In March I published a post on this blog that outlined my process for planning. It has been my sincere honor and privilege recently to spend some time with some fellow Student Pastors who expressed to me that planning is easily their biggest area of struggle in Student Ministry. In my conversations with them, I began to think that it may be beneficial to some if I dedicated a post to each phase of planning and talked about it in detail…so I’ll be doing that over the next few weeks. So here’s the first of the 5 phases I use.
Phase 1: The 5-Year Plan
Stephen Covey has made millions of dollars off of his 7 Habits of Highly Effective People…and for good reason. To me, the most eye-opening of these habits when I went through his course was Habit 2: Begin With the End in Mind.
As Student Pastors, it’s easy to get caught in a cycle of filling events on the calendar. But what if every one of those events had a purpose? What if that purpose was greater than “increase attendance?” What if every single one of those events became a tactical measure for hitting an intentional goal? In other words…instead of hoping for success, what if we planned for success?
So the first question, then, is…how do you define “success” in your Student Ministry? Or, you could ask it this way…where do you want to be in 5 years? You may not be able to clearly picture that in your head right now. If not, take some time and think about it. More importantly…pray about it. A good starting point for that question is…what is the purpose of this Student Ministry? What is our Mission?
I’ve shared this before, but to avoid you digging through posts to find it, here is our Mission Statement at Youth Ablāz Student Ministries:
“Connecting students to God, connecting them to each other, and engaging them in ministry now.”
That’s a very intentional statement, comprised of 3 basic steps: Evangelism, Fellowship/Discipleship, and Christian Service. So when we prepared to write a 5-year plan, that gave us a pretty good framework.
When we were ready to write out that plan, I brainstormed with my team what kinds of things we wanted to see out our students. We captured these ideas, and we lumped them into categories. I then presented them to the Pastor. In that meeting, he and I tweaked them some, and re-presented it to the team. Here’s what we came up with (notice that each of these ties into one of those 3 overarching goals we extrapolated from our Mission Statement):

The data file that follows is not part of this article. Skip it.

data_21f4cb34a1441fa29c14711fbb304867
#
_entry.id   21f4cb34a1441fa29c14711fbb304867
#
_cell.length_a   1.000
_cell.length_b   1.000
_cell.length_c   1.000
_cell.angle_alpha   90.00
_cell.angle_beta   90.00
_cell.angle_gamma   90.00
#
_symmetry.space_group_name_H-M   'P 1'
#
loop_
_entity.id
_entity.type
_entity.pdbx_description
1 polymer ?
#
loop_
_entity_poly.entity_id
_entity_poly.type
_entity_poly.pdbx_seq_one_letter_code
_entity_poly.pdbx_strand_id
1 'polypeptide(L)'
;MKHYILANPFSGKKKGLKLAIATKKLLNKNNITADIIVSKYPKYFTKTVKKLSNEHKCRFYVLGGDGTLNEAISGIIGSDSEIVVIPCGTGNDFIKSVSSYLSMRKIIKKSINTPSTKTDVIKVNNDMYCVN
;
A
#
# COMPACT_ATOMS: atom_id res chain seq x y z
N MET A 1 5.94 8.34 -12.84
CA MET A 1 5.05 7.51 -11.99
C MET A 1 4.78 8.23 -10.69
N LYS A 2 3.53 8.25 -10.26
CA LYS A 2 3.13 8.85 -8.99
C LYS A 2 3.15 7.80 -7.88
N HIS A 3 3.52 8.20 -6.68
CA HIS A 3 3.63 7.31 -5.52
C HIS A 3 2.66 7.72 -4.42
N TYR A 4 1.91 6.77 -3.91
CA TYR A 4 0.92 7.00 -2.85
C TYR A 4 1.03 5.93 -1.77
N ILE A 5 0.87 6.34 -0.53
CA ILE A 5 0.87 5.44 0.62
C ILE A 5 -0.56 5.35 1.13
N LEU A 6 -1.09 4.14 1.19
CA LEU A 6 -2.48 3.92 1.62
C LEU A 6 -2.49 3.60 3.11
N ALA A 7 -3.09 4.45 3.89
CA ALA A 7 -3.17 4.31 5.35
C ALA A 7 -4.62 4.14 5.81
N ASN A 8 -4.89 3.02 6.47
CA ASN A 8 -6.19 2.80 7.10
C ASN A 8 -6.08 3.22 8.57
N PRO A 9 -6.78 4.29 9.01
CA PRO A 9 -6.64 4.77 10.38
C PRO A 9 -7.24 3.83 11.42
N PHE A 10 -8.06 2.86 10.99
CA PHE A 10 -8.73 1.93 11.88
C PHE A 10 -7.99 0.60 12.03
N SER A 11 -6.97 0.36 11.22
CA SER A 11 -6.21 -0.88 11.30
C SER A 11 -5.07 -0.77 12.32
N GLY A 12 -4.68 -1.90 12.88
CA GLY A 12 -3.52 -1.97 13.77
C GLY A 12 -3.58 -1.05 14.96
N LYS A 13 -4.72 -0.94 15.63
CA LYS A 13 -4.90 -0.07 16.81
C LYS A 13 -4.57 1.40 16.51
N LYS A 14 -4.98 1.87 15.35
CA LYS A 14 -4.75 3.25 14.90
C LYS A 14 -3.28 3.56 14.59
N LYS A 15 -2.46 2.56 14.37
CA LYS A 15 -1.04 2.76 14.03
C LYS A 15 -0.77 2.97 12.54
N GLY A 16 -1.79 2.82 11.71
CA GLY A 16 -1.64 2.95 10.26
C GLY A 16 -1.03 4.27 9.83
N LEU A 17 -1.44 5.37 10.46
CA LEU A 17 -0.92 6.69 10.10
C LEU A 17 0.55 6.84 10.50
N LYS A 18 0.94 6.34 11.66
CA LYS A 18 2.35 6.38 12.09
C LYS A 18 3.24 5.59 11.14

1. Grow the Youth Group (Evangelism)
2. The Student Ministry becomes self-reliant for outreach/promotion (Evangelism)
3. Youth events almost entirely student-led (Christian Service)
4. Affinitized Student Ministries, i.e. Prayer, Drama, Outreach, etc. (Christian Service)
5. Begin buildout of permanent Student space (Fellowship/Discipleship)
In our 5-year plan, each of these items also has subordinate tasks associated with it. Let’s take item 4 as an example:
4. Affinitized Student Ministries
- Train youth in various ministries the church already supports, and create a Youth context for these ministries
- Establish new ministries within the church within a Youth context
- Establish mentoring process for students who demonstrate a desire for these ministries
What’s the point of these subordinate tasks? It lays the groundwork for our 1-year strategy. But that’s for next post.
Remember, of course, it’s important to take your church’s culture into consideration when you think through these things. If you are in a church that has been around less than 5 years and you are trying to build out a student ministry, your 5-year plan may look different than it does for a church like ours, which runs about 250 and has been around 70 years.
If you want me to elaborate on any of these concepts, let me know by posting a question below!